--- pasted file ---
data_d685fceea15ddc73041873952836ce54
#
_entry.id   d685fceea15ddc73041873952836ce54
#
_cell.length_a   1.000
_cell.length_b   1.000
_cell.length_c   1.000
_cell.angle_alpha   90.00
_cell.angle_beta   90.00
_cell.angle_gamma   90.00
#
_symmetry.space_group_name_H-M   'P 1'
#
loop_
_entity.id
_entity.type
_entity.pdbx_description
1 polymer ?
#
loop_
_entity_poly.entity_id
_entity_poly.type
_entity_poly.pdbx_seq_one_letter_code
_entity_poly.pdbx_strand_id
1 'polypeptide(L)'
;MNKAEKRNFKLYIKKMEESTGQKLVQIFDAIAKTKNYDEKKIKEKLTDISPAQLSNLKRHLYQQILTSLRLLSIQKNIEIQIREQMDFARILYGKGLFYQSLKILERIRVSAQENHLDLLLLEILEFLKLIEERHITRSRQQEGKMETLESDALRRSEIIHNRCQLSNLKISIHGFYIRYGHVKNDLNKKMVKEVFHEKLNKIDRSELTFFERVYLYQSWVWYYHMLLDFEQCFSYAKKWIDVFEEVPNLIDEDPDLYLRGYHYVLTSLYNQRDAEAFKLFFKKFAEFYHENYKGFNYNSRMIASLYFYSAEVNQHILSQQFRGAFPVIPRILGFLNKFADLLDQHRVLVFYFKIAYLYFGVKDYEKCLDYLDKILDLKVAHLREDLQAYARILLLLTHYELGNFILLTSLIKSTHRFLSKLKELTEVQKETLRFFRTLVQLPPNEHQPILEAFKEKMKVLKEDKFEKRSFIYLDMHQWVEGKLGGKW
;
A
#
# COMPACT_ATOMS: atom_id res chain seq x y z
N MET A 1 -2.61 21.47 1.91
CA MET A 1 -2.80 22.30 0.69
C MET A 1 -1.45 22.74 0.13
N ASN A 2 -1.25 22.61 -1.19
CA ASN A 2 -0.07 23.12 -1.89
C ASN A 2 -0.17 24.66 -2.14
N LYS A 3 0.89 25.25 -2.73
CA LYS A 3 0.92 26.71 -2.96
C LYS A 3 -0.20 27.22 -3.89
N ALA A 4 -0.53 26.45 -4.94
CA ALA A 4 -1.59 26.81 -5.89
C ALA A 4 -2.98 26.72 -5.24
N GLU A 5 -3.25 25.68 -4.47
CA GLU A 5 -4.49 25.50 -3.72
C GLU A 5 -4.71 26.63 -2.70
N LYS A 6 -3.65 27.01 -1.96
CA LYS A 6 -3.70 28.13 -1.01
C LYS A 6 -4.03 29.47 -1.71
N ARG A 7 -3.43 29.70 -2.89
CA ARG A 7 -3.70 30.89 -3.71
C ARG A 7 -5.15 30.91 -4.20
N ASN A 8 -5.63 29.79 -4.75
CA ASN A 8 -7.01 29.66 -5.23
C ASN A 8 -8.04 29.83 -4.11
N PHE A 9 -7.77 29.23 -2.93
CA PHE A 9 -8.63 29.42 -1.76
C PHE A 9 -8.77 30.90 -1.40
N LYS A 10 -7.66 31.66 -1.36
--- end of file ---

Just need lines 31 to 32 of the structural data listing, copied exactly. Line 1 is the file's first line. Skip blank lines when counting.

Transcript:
N MET A 1 -2.61 21.47 1.91
CA MET A 1 -2.80 22.30 0.69